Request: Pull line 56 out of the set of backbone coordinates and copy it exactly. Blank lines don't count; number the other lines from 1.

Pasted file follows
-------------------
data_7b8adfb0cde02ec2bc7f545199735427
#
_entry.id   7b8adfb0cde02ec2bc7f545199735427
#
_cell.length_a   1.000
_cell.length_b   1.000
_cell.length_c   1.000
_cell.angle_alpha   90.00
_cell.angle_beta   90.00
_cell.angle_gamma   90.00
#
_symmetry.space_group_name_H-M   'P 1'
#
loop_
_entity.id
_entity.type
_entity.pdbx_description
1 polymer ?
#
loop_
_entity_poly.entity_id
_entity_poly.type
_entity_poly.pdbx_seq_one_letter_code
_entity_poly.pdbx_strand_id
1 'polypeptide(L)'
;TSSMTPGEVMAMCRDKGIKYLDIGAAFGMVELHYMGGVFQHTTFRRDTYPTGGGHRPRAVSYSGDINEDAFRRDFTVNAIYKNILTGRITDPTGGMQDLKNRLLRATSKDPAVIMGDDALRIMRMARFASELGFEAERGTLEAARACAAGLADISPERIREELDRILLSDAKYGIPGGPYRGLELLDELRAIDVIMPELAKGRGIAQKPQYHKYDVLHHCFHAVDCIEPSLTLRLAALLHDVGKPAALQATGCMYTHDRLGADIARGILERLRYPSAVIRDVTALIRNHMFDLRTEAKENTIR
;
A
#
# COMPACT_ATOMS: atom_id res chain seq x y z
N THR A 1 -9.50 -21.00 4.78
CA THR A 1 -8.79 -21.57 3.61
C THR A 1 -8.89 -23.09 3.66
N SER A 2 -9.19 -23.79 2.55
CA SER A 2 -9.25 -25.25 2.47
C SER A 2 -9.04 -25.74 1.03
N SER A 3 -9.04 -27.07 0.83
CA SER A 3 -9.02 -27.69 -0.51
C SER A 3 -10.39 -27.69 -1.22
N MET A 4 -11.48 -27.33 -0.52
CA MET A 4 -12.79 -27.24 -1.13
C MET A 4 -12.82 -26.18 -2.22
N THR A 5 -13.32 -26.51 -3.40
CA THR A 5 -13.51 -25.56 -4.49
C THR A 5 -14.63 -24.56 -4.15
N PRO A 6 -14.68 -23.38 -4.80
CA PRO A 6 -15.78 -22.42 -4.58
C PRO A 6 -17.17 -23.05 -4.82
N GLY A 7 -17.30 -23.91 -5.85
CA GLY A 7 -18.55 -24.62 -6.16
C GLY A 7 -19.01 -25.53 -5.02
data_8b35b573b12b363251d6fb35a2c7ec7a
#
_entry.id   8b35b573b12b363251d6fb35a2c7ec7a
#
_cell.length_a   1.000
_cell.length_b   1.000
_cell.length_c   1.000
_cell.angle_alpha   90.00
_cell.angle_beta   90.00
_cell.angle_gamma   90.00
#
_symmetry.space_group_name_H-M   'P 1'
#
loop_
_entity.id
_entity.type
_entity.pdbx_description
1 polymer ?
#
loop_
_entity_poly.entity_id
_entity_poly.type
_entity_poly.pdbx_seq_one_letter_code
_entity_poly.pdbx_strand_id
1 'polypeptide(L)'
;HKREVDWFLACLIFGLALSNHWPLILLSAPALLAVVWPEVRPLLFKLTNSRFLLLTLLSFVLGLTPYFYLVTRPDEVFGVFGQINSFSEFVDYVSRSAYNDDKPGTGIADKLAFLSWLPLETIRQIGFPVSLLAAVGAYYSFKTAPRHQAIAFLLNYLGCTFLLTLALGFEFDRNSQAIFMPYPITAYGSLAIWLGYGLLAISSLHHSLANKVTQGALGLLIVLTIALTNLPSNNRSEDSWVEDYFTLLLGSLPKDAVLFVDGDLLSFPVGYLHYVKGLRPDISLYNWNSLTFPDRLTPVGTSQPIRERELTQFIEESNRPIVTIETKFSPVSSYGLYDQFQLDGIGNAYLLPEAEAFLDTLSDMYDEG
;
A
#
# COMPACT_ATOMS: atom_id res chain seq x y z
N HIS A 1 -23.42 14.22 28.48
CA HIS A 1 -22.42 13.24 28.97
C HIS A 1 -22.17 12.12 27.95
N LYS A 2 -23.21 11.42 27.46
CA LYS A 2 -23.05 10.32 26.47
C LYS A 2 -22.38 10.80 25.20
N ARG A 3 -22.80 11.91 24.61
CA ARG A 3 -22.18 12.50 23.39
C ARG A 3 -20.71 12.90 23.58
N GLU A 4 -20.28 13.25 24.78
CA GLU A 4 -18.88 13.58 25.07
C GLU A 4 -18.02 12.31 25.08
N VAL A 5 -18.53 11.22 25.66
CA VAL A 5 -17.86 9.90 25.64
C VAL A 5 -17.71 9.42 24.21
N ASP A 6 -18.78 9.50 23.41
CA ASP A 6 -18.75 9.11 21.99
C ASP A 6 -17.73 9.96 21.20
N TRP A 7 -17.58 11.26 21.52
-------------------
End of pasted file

_cell.length_a   1.000